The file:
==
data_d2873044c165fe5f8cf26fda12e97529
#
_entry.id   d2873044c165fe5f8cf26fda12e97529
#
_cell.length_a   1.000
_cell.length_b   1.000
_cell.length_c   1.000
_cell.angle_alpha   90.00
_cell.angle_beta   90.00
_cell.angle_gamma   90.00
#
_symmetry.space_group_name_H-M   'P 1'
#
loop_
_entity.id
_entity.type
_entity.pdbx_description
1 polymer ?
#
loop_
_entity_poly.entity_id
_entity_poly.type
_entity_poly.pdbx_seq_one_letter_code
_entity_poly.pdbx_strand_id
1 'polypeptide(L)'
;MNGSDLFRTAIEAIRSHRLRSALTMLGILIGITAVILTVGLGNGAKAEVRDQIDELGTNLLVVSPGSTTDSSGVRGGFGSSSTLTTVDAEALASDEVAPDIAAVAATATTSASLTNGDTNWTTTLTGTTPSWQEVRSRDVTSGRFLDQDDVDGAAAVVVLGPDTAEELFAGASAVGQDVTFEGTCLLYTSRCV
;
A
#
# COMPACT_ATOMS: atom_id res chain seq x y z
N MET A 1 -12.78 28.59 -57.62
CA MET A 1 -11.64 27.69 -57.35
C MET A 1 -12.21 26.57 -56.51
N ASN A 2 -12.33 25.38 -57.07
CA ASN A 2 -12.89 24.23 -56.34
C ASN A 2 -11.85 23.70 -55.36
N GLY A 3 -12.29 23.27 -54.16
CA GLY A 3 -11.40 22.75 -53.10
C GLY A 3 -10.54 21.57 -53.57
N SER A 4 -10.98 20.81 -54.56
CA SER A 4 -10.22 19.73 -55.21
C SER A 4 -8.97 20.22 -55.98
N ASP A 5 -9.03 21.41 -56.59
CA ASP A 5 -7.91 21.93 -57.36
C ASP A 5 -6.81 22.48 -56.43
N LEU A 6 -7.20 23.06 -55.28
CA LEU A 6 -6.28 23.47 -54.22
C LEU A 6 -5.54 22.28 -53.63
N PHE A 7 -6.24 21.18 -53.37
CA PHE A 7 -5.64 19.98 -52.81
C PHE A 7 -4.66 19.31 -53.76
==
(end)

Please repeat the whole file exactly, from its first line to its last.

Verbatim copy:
data_d2873044c165fe5f8cf26fda12e97529
#
_entry.id   d2873044c165fe5f8cf26fda12e97529
#
_cell.length_a   1.000
_cell.length_b   1.000
_cell.length_c   1.000
_cell.angle_alpha   90.00
_cell.angle_beta   90.00
_cell.angle_gamma   90.00
#
_symmetry.space_group_name_H-M   'P 1'
#
loop_
_entity.id
_entity.type
_entity.pdbx_description
1 polymer ?
#
loop_
_entity_poly.entity_id
_entity_poly.type
_entity_poly.pdbx_seq_one_letter_code
_entity_poly.pdbx_strand_id
1 'polypeptide(L)'
;MNGSDLFRTAIEAIRSHRLRSALTMLGILIGITAVILTVGLGNGAKAEVRDQIDELGTNLLVVSPGSTTDSSGVRGGFGSSSTLTTVDAEALASDEVAPDIAAVAATATTSASLTNGDTNWTTTLTGTTPSWQEVRSRDVTSGRFLDQDDVDGAAAVVVLGPDTAEELFAGASAVGQDVTFEGTCLLYTSRCV
;
A
#
# COMPACT_ATOMS: atom_id res chain seq x y z
N MET A 1 -12.78 28.59 -57.62
CA MET A 1 -11.64 27.69 -57.35
C MET A 1 -12.21 26.57 -56.51
N ASN A 2 -12.33 25.38 -57.07
CA ASN A 2 -12.89 24.23 -56.34
C ASN A 2 -11.85 23.70 -55.36
N GLY A 3 -12.29 23.27 -54.16
CA GLY A 3 -11.40 22.75 -53.10
C GLY A 3 -10.54 21.57 -53.57
N SER A 4 -10.98 20.81 -54.56
CA SER A 4 -10.22 19.73 -55.21
C SER A 4 -8.97 20.22 -55.98
N ASP A 5 -9.03 21.41 -56.59
CA ASP A 5 -7.91 21.93 -57.36
C ASP A 5 -6.81 22.48 -56.43
N LEU A 6 -7.20 23.06 -55.28
CA LEU A 6 -6.28 23.47 -54.22
C LEU A 6 -5.54 22.28 -53.63
N PHE A 7 -6.24 21.18 -53.37
CA PHE A 7 -5.64 19.98 -52.81
C PHE A 7 -4.66 19.31 -53.76